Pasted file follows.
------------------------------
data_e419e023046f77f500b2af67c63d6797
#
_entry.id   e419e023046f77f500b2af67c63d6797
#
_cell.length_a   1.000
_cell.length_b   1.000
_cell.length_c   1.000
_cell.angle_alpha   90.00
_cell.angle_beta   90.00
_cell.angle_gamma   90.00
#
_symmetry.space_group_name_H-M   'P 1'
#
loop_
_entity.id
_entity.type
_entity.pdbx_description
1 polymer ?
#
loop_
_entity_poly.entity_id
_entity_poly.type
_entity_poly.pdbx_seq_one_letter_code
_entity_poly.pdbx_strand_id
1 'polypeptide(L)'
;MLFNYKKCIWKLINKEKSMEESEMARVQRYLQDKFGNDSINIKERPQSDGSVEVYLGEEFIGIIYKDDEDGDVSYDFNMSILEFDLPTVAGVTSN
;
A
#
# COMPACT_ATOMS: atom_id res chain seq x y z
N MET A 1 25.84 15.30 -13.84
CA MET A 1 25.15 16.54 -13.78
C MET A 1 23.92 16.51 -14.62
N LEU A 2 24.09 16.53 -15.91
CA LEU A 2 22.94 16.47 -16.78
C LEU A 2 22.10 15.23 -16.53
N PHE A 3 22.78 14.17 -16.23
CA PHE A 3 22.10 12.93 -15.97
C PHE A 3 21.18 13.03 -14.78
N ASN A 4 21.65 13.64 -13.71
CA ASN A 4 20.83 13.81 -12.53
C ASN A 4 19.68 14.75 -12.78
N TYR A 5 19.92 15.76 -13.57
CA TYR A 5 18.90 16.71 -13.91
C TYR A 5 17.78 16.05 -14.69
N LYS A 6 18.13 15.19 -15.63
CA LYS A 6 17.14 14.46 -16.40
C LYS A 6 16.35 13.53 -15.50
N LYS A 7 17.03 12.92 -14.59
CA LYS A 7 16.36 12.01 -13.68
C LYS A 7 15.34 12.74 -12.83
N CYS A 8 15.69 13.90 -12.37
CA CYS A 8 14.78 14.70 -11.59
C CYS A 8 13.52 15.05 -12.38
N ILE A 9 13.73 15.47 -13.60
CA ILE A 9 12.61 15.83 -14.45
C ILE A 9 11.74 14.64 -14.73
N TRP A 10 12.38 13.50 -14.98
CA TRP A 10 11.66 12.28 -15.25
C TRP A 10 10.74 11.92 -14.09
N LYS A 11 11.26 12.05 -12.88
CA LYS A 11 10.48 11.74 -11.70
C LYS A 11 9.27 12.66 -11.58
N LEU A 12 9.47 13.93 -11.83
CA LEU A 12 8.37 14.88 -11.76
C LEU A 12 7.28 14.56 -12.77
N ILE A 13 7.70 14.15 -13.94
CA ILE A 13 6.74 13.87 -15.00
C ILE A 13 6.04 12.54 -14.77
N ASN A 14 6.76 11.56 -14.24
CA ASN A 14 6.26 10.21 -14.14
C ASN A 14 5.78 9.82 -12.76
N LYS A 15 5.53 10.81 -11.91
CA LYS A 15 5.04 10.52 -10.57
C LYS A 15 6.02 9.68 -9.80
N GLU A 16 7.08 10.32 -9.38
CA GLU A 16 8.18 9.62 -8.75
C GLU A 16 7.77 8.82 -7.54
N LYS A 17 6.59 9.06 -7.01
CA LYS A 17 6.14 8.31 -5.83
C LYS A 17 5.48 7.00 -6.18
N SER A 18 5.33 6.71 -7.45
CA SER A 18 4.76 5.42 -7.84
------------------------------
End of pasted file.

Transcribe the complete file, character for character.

data_e419e023046f77f500b2af67c63d6797
#
_entry.id   e419e023046f77f500b2af67c63d6797
#
_cell.length_a   1.000
_cell.length_b   1.000
_cell.length_c   1.000
_cell.angle_alpha   90.00
_cell.angle_beta   90.00
_cell.angle_gamma   90.00
#
_symmetry.space_group_name_H-M   'P 1'
#
loop_
_entity.id
_entity.type
_entity.pdbx_description
1 polymer ?
#
loop_
_entity_poly.entity_id
_entity_poly.type
_entity_poly.pdbx_seq_one_letter_code
_entity_poly.pdbx_strand_id
1 'polypeptide(L)'
;MLFNYKKCIWKLINKEKSMEESEMARVQRYLQDKFGNDSINIKERPQSDGSVEVYLGEEFIGIIYKDDEDGDVSYDFNMSILEFDLPTVAGVTSN
;
A
#
# COMPACT_ATOMS: atom_id res chain seq x y z
N MET A 1 25.84 15.30 -13.84
CA MET A 1 25.15 16.54 -13.78
C MET A 1 23.92 16.51 -14.62
N LEU A 2 24.09 16.53 -15.91
CA LEU A 2 22.94 16.47 -16.78
C LEU A 2 22.10 15.23 -16.53
N PHE A 3 22.78 14.17 -16.23
CA PHE A 3 22.10 12.93 -15.97
C PHE A 3 21.18 13.03 -14.78
N ASN A 4 21.65 13.64 -13.71
CA ASN A 4 20.83 13.81 -12.53
C ASN A 4 19.68 14.75 -12.78
N TYR A 5 19.92 15.76 -13.57
CA TYR A 5 18.90 16.71 -13.91
C TYR A 5 17.78 16.05 -14.69
N LYS A 6 18.13 15.19 -15.63
CA LYS A 6 17.14 14.46 -16.40
C LYS A 6 16.35 13.53 -15.50
N LYS A 7 17.03 12.92 -14.59
CA LYS A 7 16.36 12.01 -13.68
C LYS A 7 15.34 12.74 -12.83
N CYS A 8 15.69 13.90 -12.37
CA CYS A 8 14.78 14.70 -11.59
C CYS A 8 13.52 15.05 -12.38
N ILE A 9 13.73 15.47 -13.60
CA ILE A 9 12.61 15.83 -14.45
C ILE A 9 11.74 14.64 -14.73
N TRP A 10 12.38 13.50 -14.98
CA TRP A 10 11.66 12.28 -15.25
C TRP A 10 10.74 11.92 -14.09
N LYS A 11 11.26 12.05 -12.88
CA LYS A 11 10.48 11.74 -11.70
C LYS A 11 9.27 12.66 -11.58
N LEU A 12 9.47 13.93 -11.83
CA LEU A 12 8.37 14.88 -11.76
C LEU A 12 7.28 14.56 -12.77
N ILE A 13 7.70 14.15 -13.94
CA ILE A 13 6.74 13.87 -15.00
C ILE A 13 6.04 12.54 -14.77
N ASN A 14 6.76 11.56 -14.24
CA ASN A 14 6.26 10.21 -14.14
C ASN A 14 5.78 9.82 -12.76
N LYS A 15 5.53 10.81 -11.91
CA LYS A 15 5.04 10.52 -10.57
C LYS A 15 6.02 9.68 -9.80
N GLU A 16 7.08 10.32 -9.38
CA GLU A 16 8.18 9.62 -8.75
C GLU A 16 7.77 8.82 -7.54
N LYS A 17 6.59 9.06 -7.01
CA LYS A 17 6.14 8.31 -5.83
C LYS A 17 5.48 7.00 -6.18
N SER A 18 5.33 6.71 -7.45
CA SER A 18 4.76 5.42 -7.84